A day at Shivpuri, Madhya Pradesh

It took us unusually long from the exit at NH3, less because of the distance, more out of our own restlessness. And it was not getting any better from the scanty help around road-directions from locals. Albert E talked about it in a very complex scientific way, trying to look for opportunities to refresh my relativity lessons. Anyway, we passed through this giant billboard and could not resist taking a good big picture. We first hit into ‘Tourist Village’, run by MPTDC which appeared very nice and inviting, before we crossed a few more water bodies and headed for our accommodation at ‘Sailing Club’, Madhav National Park.

We had booked two cottages at ‘Madhav National Park’ and since there was no advance deposit and no documentation whatsoever, we had to but prepare ourselves for an adventure. In fact, we didn’t even know whether the accommodation is going to be inside the national park. We just got it through a reference and the gentleman suggested we pay once we land there. So there we were, trying to find our two cottages in the big old-world register and it was indeed there. By the time, we realized that what we unwittingly got ourselves into, we were already under the spell of the beautiful place.

A large, rather a super large water body, an old world club kinda place overlooking it, few and far between cottages, tons of foliage and a big Raj era structure with humble (they looked so familiar after staying in FRHes at Corbett all the time) furniture, a mini-flat size bathroom, all side Verandah, large open space in front and had it not been our aching intestines, we would have missed our lunch.

The large water body is called ‘Sakhya Sagar Lake’ and there is another one called ‘Madhav Sagar lake’, created on Manier River in 1918. On the shores of the lake is boat club also known as Sailing Club.

It was beyond 2 or 2.30 PM, when we finally found ourselves at MPTDC run ‘Tourist Village’, which is the first-sought property in Shivpuri. We celebrated the long drive with a good cool drink, polished with few plates of pakodas and finished our long lunch with a sweet cup of tea.

The plan was to go back to FRH (Forest Rest House) and give some rest to our urban bodies, which off-late have refused to see the world at dawn on a normal day and hence were looking fwd to some lethargy.

Our accommodation was a little away from the main office, and in that sub-building only two cottages were there, internally connected and it was dark by the time we were done with our late lunch and a quick siesta. Though we had the luxury of electricity with-in the rooms and the Verandah, it was not difficult to sense the dense jungle outside. We took a short walk to the sailing club, savoring uninterrupted serene views of water font under moon light, discussing plans on how we can convert this place into a noisy-club and everything else.On the way back to our cottage, we stopped to inquire about our dinner (made on order) and were pleasantly surprised to find Mr. Khan against the backdrop of a humble kitchen and an equally envious aroma of mutton curry.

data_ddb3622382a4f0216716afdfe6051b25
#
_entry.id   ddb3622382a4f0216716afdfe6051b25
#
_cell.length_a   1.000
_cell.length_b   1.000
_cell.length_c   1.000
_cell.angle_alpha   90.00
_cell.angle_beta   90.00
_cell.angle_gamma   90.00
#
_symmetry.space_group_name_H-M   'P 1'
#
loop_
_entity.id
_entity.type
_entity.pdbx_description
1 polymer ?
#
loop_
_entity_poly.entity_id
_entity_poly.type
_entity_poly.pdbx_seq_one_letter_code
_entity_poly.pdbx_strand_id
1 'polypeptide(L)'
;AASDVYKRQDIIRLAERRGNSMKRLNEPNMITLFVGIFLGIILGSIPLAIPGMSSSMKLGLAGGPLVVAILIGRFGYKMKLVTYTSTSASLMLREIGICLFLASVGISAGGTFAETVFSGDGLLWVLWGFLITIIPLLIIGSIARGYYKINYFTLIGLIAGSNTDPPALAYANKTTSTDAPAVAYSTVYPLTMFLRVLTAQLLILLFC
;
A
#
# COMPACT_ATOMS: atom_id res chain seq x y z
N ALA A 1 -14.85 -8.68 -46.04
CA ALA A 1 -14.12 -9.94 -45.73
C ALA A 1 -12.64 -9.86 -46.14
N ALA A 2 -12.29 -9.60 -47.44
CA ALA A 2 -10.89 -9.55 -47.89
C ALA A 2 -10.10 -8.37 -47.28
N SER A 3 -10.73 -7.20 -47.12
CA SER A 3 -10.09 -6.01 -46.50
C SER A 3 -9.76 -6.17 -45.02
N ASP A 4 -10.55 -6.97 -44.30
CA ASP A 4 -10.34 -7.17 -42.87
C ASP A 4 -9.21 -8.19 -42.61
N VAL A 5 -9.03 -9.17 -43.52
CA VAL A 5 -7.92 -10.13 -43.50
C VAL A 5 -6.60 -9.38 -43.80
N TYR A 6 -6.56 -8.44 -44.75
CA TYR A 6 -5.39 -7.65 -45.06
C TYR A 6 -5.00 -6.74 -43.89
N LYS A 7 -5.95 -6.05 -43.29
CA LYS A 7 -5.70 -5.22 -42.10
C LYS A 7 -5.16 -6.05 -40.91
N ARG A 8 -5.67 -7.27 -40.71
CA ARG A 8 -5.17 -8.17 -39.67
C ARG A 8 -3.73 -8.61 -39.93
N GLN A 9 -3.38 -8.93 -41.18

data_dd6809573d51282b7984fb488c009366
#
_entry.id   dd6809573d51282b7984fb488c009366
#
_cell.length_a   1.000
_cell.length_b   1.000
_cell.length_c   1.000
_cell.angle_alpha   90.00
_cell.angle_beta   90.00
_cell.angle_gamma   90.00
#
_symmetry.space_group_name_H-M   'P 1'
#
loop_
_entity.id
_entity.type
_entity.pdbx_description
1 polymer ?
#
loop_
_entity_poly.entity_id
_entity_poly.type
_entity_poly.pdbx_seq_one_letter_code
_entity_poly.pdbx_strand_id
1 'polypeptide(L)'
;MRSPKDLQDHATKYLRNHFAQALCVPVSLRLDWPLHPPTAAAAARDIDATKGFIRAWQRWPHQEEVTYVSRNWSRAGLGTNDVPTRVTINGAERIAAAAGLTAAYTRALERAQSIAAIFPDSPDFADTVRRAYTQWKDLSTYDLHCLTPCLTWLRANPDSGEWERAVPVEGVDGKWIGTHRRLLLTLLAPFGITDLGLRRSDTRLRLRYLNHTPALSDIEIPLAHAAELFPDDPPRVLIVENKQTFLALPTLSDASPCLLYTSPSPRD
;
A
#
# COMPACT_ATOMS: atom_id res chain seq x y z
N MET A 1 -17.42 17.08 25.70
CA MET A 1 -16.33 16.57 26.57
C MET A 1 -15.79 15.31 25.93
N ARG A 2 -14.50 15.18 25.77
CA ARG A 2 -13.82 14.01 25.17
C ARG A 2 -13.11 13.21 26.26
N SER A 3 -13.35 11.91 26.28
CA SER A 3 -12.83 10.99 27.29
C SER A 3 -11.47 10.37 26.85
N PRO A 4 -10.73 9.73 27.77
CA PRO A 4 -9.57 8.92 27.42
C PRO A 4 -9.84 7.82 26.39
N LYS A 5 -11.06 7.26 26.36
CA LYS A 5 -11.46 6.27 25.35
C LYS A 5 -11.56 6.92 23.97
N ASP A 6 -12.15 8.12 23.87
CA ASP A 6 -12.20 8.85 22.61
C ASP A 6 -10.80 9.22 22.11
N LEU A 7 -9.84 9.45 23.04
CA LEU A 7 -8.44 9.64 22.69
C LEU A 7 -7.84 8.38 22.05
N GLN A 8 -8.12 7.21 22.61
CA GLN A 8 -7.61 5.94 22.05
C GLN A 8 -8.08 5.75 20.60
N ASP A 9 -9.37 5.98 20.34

After we picked our spirits, we headed back to comforts of our lodge. We tried to kill time over a game of this 3-D scrabble but we lost interest and rest of the evening was spent on intense discussions around changing plans for next day. We had initially planned to do two nights there but since we reached in time, the ghumakkar itch was getting hard to ignore. The general consensus was to move out to Chanderi or some place else.

Our morning started with a walk towards the woods and we found this beautiful structure completely camouflaged under the foliage. It was not clean and probably no one ever thought about even making an attempt to put this building on the ‘Madhav National Park’ tourist circuit, the result was that it was all to us.

From the top, one could see far and wide and most of it was the green/brown canopy of the jungle. A few snaps later we decided to explore the park. The usual way of doing the safari is to book a guide from the gate at Rs 400, pay for your vehicle and there is some entry charge per person as well. Its not a very popular park so you don’t see many (we didn’t see any) visitors going for Safari though at ‘Sailing Club’, we did find a lot of day-picnickers trying to get some winter sun.

We were staying with-in the outer periphery of park and it was not difficult to get inside the safari-region so we took the plunge and drove in.

Let me take a small break and give you some insights and information about the park. MNP is spread over in excess of 350 Sq Km, that is what Wikipedia and the book titled ‘Discovering Madhya Pradesh’ published by MPTDC (Madhya Pradesh Tourism Development Corporation) claims though the government website (http://www.shivpuri.nic.in/) mentions this as 150 Sq Km. In all probability this information is not going to impact a lot of you Ghumakkars (its more like a quiz trivia) and I do not believe that many of you are planing to buy some or all of it, just in case they decide to create a housing project out of it. The park has a long history and its been said that while returning from Mandav, Emperor Akbar captured a herd of elephants, in 1564. The park is not dense/thick which elephants need (its unlike Corbett, Rajaji National Park etc), its not as dry as Sariska or Panna though but if that elephant story is true then a lot has changed in terms of flora, there is hardly any fauna, over time. Its more of a dry, deciduous stretch with large grasslands around the lakes.

Leaving the present behind, there are enough stories around tiger hunting, especially during Scinidia’s time. Post Independence, the park became a free for all gaming site and it was only in 1959 when it got the status of a ‘National Park’, thus bringing some order. There have been many attempts to nurture the tiger population after that but not all were successful. As of today, there are no tigers left.